An investigation has begun into working conditions at a number of massive Amazon warehouses in New York, Chicago and Orlando.
Federal prosecutors in New York and the Occupational Safety and Health Administration (OSHA) are investigating a number of Amazon warehouses as part of a civil probe.
OSHA is a division of the Labor Department that governs workplace safety and examined several of Amazon’s warehouses outside New York City, Chicago, and Orlando for potential risks.
This was in response to referrals received from the US Attorney’s Office for the Southern District of New York (SDNY) .
SDNY chief spokesperson Nicholas Biase said: “The Civil Division of the SDNY is investigating potential worker safety hazards at Amazon warehouses across the country, as well as possible fraudulent conduct designed to hide injuries from OSHA and others.”
A spokeswoman for the Department of Labor confirmed investigations had begun at Amazon warehouses in New York, Illinois, and Florida.
It said it “routinely receives referrals” from various federal agencies, law enforcement and other groups, and declined to share more information about the probes, as they are “active investigations.”
The office asked current and former Amazon warehouse employees to put an online form for reporting any safety issues.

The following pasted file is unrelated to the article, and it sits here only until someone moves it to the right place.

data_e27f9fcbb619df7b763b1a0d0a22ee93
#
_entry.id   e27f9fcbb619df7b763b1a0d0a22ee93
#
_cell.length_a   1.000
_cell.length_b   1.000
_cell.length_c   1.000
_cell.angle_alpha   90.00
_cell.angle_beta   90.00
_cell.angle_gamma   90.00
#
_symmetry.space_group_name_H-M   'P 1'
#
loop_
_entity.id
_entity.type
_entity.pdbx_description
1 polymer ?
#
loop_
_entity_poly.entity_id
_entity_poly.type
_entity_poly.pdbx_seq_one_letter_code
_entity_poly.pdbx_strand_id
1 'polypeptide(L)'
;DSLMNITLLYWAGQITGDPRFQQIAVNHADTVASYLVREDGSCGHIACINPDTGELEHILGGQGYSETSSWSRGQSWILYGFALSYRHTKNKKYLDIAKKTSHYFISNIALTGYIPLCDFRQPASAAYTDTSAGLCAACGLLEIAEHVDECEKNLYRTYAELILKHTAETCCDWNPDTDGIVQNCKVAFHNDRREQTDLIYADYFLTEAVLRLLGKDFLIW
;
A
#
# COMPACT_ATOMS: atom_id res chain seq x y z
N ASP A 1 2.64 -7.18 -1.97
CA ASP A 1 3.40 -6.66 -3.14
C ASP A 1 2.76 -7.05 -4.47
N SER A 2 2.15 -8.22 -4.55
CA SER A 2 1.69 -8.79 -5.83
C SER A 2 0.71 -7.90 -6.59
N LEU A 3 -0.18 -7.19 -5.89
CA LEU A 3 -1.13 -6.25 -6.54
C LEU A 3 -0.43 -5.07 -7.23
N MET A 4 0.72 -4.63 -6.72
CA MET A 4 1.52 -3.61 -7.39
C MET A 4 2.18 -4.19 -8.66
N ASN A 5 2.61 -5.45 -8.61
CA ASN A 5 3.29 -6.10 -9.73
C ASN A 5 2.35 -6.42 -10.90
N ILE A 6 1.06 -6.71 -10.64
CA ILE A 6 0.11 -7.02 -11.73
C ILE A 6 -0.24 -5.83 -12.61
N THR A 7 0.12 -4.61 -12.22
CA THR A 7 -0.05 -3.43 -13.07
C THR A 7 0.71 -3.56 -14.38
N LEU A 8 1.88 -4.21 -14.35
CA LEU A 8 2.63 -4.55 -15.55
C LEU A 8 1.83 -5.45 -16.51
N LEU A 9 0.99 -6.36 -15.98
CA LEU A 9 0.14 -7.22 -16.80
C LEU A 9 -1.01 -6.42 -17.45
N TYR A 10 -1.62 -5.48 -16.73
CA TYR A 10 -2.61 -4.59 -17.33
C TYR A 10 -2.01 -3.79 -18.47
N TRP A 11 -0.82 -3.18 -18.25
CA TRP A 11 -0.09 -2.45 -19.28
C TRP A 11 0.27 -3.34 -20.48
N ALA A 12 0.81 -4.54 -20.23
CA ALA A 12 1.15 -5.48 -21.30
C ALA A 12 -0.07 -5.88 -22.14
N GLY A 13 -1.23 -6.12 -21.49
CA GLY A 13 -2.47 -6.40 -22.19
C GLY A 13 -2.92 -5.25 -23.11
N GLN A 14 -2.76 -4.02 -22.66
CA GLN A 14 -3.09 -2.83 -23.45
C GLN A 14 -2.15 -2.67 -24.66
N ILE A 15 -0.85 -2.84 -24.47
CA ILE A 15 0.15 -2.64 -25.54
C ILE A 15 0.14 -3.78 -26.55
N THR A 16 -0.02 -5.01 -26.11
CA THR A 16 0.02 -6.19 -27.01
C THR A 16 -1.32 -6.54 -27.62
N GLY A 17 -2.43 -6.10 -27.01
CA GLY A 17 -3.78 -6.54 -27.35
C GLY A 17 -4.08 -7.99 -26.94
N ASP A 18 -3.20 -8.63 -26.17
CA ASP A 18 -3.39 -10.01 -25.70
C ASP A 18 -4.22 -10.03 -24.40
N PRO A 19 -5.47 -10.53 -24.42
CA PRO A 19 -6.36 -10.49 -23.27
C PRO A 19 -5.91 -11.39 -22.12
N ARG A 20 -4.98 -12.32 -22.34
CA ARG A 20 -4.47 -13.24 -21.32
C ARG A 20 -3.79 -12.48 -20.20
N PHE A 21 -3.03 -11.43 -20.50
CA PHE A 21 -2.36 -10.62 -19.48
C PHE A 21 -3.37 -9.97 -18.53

It particularly said that it is looking for information on safety risks related to the pace of labor in warehouses.
It is also looking into injuries that may have been under-treated at Amazon’s on-site first-aid center, AmCare, or at a clinic suggested by the firm.
The retailer has been chastised repeatedly by politicians, regulators, activist groups, and its own employees for its treatment of warehouse and delivery workers.
Critics have increasingly focused on Amazon’s use of productivity targets, claiming that the company’s obsession with speed contributes to workplace hazards at warehouses.
Several studies conducted by the Strategic Organizing Center, a labor union alliance, linked high injury rates among warehouse and delivery employees to the retail giant’s “obsession with speed.”
Legislators in New York and California have taken aim at the pace of labor at Amazon warehouses, among other things, by proposing legislation to limit the use of unduly stringent quotas.
Amazon warehouse workers have previously claimed that the company’s fast-paced work schedule precludes them from taking proper washroom and rest breaks and that this results in unjust disciplinary measures.
Workplace safety concerns are one of the numerous factors behind a recent surge in Amazon employee organizing initiatives.
The company has previously stated that it supports the ability of workers to organize but does not feel unions are the best option for employees.
It has denied using productivity quotas in its facilities and has refuted claims of hazardous working conditions.